United Nations Division for the Advancement of Women

Online discussion
"Information and communication technologies
and their impact on and use as an instrument
for the advancement and empowerment of women"

17 June to 19 July 2002

Week Two Summary

"ICT as a tool for women's participation in public life"

Participation in this week's discussion began much more slowly than the previous week. However, as the week drew to a close the pace picked up and 16 substantive and thoughtful contributions were received. Despite the small number of posts there was a significant quantity of information that could be gleaned from the contributions.

The participants, once again, were geographically diverse. Posts were received from Africa, Europe, Latin America, North America and the Caribbean. Yet, as the discussion progressed it became increasingly clear that there were many similarities in the experiences and the observations of the discussants.

Almost every contribution referred to the existence of both internal and external barriers to using ICT as a tool to increase women's participation in public life. The use of ICT in this arena cannot be divorced from the many difficulties that women face on attempting to get involved in public life. Both the barriers to public life participation and the barriers to ICT use must be understood in order to ensure realistic and holistic solutions.


The barriers to using ICTs in order to increase women's participation in public life relate both to the specific use of ICTs and the context in which one is attempting to use them to make women's voices heard. One participant describes an important reason why women running for political office do not use ICTs. Emem Okon from Nigeria states that "The issue of using ICT tools is overridden by fear."

But the use of ICTs does not enter women's lives in a vacuum. In addition to any internal blocks that women may have to using ICTs, there are many negative attitudes towards public life itself. Contributors from several developing countries describe a social context that is non-supportive of female participation in public life. They describe a low level of awareness and a high level of timidity in women towards entering the political system. Several posts refer to patriarchal social systems that make it difficult both for women to decide to participate in public life and for participating women to succeed. Once women have succeeded in attaining a political position there is little encouragement from the party machines to maintain connection with their support systems. With this hostile environment as the backdrop, it is not surprising that few discussants were able to convey a fully optimistic tone.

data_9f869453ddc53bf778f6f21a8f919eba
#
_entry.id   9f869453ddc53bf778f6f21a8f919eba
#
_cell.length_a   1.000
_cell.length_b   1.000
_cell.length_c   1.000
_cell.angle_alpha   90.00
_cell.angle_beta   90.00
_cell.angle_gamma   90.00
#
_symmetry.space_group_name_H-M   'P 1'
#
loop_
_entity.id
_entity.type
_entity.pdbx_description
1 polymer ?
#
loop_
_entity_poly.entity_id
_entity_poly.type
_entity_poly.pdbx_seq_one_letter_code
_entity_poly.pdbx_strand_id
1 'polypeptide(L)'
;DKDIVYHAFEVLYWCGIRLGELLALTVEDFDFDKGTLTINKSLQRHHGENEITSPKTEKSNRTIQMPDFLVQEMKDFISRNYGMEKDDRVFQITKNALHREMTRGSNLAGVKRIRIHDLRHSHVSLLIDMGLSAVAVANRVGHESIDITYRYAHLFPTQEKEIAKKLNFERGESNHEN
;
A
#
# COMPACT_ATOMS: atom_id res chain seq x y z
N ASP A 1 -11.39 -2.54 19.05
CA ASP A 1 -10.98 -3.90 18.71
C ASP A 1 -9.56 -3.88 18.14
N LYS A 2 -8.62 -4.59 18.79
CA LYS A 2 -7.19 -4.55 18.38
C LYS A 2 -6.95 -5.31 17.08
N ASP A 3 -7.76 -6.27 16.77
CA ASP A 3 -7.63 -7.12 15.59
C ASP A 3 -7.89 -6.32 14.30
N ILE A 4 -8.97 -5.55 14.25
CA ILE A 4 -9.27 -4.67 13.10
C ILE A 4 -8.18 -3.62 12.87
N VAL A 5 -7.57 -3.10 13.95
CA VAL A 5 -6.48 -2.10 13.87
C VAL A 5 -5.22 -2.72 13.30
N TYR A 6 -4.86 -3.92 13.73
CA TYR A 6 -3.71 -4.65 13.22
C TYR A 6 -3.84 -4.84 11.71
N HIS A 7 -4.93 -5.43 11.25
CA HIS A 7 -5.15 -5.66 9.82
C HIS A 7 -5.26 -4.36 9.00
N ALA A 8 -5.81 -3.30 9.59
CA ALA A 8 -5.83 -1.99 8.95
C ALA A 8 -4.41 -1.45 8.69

in Africa, not only common barriers like access, language and illiteracy are serious problems to overcome but the cultural attitude that prevents many women from standing up and expressing their views is even more tough to address.

Fatimata Seye Sylla, Senegal

From Costa Rica to Nigeria, from Senegal to Zimbabwe discussants repeatedly stated that the internal perspective of women made it challenging for them to envision themselves in the public sphere. The fundamental attitudinal changes that would have to be overcome in order for women to participate freely in public life must be taken into account when ICT policy is being designed to create positive change in this arena.


There are also external barriers that are specific to ICTs that must be understood and addressed. These barriers were described in both the posts from the developed and the developing countries. They include:

  • Difficulties with access - especially for disabled, rural and geographically isolated women. These difficulties include both physical barriers to access and software barriers to access.
  • Poor networks in rural areas so that ICT tools that may be an option in campaigns in urban centers become ineffective in rural areas.
  • The use of English as the primary language when using newer ICTs making it difficult for non-English speakers to access information
  • Limited financial resources for smaller NGOs to buy or maintain ICT tools
  • Time constraints faced in converting written information into ICT based information
  • Lack of ICT training for women


Despite these obstacles there have been some areas of success. The success stories are a testament to the creativity and commitment of those involved. Several discussants used their posts to detail the projects in which ICT had been used as a tool to increase women or girl's participation in public life. The projects include: